Five Scary Sleep Disorders Featured in Latest BedEd Article

Mattress and sleep blog BedEd.org looks at five sleep disorders that rival the plots of scary movies in their latest timely article.

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Five Scary Sleep Disorders Featured in Latest BedEd Article

Five Scary Sleep Disorders Featured in Latest BedEd Article

Kansas City, KS (PRWEB) October 23, 2013

Sleep for most is an uneventful aspect of life that is often taken for granted. For some however, an array of frightening sleep disorders can make scary movies look like child’s play. BedEd blogs about some of the scariest just in time for Halloween in their latest article, “5 Sleep Disorders That Rival Any Scary Movie”.

The article describes five interesting disorders, called parasomnias, and offers theorized causes, as well as tips for maintaining healthy sleep hygiene. The sleep disorders Bed Ed covers include sleepwalking, sleep paralysis, sleep hallucinations, night terrors and exploding head syndrome.

Sleepwalking is fairly well known, being the subject of several pop-culture books, but this disorder, called somnambulance, can have a very real dark side. Sleepwalkers may endanger themselves trying to navigate their houses, cook food, or by wandering outside, and some people have even driven vehicles while not consciously awake. Other terrifying reports in popular media have seen sleepwalking blamed for murders, as in the case of Kenneth James Parks who murdered his in-laws.

Sleep paralysis engenders a less dangerous but no less frightening fear, that of being conscious and unable to move or defend oneself. This condition is well-represented in the folklore of several cultures, with the phenomena having been blamed on forms of demons, witches, ghosts, or incubi. Those who have sleep paralysis awake mentally but are unable to move their bodies. During their paralysis, the may also have hallucinations. Up to half of people will experience this at some time in their life, and scientists believe it is due to a malfunction with internal systems which paralyze muscles while we sleep (to prevent sleep walking).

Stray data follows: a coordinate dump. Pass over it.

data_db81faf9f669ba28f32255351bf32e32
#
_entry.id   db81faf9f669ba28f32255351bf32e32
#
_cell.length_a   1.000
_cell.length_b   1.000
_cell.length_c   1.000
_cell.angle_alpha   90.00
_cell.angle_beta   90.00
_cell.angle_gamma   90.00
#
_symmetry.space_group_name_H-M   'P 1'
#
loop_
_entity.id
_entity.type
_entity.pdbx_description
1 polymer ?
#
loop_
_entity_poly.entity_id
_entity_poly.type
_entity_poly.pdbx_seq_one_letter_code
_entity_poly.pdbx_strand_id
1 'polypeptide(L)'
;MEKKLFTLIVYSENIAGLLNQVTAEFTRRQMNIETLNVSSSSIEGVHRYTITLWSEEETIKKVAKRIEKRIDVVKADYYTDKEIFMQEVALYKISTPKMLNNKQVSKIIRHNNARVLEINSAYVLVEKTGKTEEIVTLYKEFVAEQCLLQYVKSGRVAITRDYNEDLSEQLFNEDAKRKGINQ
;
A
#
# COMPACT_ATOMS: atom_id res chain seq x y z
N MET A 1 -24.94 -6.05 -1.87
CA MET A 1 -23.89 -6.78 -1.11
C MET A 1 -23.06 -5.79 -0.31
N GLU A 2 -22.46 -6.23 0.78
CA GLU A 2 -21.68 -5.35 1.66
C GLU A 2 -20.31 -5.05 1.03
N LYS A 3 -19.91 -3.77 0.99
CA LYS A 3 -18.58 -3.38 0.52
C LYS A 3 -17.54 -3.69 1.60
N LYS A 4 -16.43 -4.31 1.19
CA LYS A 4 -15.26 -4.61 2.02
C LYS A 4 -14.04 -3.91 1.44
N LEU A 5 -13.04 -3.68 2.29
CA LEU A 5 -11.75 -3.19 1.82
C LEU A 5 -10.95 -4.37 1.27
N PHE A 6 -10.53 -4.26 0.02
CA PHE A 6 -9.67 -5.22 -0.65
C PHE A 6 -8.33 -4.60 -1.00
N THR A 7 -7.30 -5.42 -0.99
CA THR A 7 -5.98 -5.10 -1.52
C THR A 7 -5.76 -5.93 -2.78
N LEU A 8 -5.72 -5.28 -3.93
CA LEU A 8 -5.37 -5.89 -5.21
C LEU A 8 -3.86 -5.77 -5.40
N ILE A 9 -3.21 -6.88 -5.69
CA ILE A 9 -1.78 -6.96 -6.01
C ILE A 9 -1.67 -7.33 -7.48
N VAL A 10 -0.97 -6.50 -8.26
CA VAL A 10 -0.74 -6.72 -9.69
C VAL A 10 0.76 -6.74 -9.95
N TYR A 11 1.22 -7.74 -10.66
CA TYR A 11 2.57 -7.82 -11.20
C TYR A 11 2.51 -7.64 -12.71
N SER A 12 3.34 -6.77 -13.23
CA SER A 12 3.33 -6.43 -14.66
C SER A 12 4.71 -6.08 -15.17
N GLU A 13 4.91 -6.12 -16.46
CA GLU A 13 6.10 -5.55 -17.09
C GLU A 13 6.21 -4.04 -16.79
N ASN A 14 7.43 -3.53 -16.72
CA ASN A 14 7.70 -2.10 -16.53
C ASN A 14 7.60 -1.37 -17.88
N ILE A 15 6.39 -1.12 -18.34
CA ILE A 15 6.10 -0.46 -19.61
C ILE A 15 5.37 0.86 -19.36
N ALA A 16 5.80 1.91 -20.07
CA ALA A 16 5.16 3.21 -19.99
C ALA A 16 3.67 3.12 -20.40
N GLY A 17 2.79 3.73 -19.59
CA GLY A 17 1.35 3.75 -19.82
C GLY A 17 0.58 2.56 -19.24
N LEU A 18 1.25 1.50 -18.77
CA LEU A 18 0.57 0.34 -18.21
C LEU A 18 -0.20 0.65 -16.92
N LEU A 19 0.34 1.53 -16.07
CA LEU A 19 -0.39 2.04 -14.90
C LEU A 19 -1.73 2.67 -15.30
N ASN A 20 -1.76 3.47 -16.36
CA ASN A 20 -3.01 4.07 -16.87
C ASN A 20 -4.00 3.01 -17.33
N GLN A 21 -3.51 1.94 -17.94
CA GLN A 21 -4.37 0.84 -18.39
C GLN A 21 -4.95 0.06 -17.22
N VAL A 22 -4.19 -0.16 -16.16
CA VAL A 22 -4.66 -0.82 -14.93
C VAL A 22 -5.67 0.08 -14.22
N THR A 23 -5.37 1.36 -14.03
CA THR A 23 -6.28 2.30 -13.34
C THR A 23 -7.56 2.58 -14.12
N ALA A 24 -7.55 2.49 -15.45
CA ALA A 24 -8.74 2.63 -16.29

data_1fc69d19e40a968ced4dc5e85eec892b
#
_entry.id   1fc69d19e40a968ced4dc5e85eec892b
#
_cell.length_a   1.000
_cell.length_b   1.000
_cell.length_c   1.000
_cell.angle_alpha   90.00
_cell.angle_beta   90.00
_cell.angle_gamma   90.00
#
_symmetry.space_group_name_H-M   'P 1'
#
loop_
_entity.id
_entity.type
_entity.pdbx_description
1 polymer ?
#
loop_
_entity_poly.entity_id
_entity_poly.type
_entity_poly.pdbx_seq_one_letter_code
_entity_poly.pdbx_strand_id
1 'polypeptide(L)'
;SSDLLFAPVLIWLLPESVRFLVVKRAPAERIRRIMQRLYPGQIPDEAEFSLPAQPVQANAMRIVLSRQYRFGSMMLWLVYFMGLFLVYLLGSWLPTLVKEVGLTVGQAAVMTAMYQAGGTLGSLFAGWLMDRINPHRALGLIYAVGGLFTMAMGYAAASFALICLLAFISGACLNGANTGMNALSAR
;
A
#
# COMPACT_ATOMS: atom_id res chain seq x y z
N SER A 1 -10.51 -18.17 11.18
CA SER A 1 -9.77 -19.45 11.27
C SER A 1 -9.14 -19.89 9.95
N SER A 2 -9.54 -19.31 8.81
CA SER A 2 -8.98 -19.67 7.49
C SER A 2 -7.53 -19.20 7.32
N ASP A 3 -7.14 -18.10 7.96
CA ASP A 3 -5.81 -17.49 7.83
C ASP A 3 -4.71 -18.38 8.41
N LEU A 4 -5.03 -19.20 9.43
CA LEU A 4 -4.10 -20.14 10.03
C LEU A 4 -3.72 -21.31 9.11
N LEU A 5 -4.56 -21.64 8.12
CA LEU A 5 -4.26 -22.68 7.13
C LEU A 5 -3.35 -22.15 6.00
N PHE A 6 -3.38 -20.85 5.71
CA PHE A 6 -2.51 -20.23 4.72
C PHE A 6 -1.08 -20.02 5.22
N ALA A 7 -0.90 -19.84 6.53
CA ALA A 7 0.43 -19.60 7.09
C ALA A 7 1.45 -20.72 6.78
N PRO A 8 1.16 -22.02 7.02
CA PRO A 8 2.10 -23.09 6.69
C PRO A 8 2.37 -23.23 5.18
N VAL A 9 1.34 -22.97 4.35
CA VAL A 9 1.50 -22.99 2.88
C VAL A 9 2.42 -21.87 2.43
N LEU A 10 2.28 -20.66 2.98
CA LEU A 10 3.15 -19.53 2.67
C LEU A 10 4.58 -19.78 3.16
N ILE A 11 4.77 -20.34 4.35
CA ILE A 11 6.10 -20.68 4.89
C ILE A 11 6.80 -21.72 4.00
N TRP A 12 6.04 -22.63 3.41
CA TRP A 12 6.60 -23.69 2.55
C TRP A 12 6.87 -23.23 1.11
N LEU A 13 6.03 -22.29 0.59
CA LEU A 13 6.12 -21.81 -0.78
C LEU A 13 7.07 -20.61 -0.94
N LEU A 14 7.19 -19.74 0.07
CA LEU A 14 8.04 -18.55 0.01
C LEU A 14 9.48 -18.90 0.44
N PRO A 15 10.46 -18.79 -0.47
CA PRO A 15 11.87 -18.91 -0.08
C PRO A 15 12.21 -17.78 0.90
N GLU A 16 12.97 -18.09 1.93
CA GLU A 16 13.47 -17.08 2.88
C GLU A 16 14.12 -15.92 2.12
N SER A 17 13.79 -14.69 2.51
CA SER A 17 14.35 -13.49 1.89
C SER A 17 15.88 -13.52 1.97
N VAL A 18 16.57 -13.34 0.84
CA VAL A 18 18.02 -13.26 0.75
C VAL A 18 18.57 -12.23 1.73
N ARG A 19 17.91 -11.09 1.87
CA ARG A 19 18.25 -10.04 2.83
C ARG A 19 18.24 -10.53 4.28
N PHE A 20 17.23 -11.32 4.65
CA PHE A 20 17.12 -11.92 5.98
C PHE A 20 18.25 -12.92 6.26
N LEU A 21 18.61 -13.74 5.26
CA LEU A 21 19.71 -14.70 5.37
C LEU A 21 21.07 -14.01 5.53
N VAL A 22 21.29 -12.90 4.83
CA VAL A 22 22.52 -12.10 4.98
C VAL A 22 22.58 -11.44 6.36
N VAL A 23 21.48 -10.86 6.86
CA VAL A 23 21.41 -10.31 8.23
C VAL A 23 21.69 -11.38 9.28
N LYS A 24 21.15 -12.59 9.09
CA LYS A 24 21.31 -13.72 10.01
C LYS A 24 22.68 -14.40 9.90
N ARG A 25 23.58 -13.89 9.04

Sleep hallucinations can occur upon waking or when falling asleep, and may or may not accompany paralysis. Hallucinations may include shadows or figures, voices or sounds, or the feeling of being touched or sat on. Night terrors and Exploding Head Syndrome, two of the less benign but still scary disorders, are also covered briefly in the article.

Many of the parasomnias are not entirely understood by the scientific community, but links to a sleep deprivation and stress have been uncovered for several disorders, signifying the importance of healthy sleep. Bed Ed includes a short checklist of healthy sleep habits, which include sticking to a schedule, managing stress, exercise, and maintaining a room conducive to sleep. Bed Ed also invites readers to pick the scariest parasomnia in a poll featured after the article.

BedEd.org is a mattress education blog dedicated to providing informational resources to shoppers. The blog features impartial assessments of mattress types, brands, and other sleep related products, developed via first party research, third party reviews, and expert research and opinion. In addition, readers receive useful sleep quality tips and news on the latest mattress developments.


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